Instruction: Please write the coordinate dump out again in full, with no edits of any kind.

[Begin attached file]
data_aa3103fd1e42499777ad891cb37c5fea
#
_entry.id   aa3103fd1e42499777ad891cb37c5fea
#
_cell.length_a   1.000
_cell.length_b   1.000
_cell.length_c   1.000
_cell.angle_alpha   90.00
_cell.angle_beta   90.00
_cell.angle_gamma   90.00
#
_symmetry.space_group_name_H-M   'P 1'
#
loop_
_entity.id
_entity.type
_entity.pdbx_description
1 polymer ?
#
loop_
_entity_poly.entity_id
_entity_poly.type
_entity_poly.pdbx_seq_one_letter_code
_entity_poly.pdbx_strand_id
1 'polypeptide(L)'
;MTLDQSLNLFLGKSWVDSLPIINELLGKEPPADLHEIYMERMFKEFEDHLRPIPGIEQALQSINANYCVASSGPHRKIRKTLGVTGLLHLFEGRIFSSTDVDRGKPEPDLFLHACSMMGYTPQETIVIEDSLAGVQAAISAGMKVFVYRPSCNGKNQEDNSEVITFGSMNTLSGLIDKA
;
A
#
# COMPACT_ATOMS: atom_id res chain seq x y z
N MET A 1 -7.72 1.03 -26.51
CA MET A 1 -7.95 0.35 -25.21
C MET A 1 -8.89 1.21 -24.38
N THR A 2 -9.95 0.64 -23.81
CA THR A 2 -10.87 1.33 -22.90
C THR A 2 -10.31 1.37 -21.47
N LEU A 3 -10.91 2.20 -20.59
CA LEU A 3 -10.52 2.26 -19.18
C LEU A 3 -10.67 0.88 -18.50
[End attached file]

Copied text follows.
data_aa3103fd1e42499777ad891cb37c5fea
#
_entry.id   aa3103fd1e42499777ad891cb37c5fea
#
_cell.length_a   1.000
_cell.length_b   1.000
_cell.length_c   1.000
_cell.angle_alpha   90.00
_cell.angle_beta   90.00
_cell.angle_gamma   90.00
#
_symmetry.space_group_name_H-M   'P 1'
#
loop_
_entity.id
_entity.type
_entity.pdbx_description
1 polymer ?
#
loop_
_entity_poly.entity_id
_entity_poly.type
_entity_poly.pdbx_seq_one_letter_code
_entity_poly.pdbx_strand_id
1 'polypeptide(L)'
;MTLDQSLNLFLGKSWVDSLPIINELLGKEPPADLHEIYMERMFKEFEDHLRPIPGIEQALQSINANYCVASSGPHRKIRKTLGVTGLLHLFEGRIFSSTDVDRGKPEPDLFLHACSMMGYTPQETIVIEDSLAGVQAAISAGMKVFVYRPSCNGKNQEDNSEVITFGSMNTLSGLIDKA
;
A
#
# COMPACT_ATOMS: atom_id res chain seq x y z
N MET A 1 -7.72 1.03 -26.51
CA MET A 1 -7.95 0.35 -25.21
C MET A 1 -8.89 1.21 -24.38
N THR A 2 -9.95 0.64 -23.81
CA THR A 2 -10.87 1.33 -22.90
C THR A 2 -10.31 1.37 -21.47
N LEU A 3 -10.91 2.20 -20.59
CA LEU A 3 -10.52 2.26 -19.18
C LEU A 3 -10.67 0.88 -18.50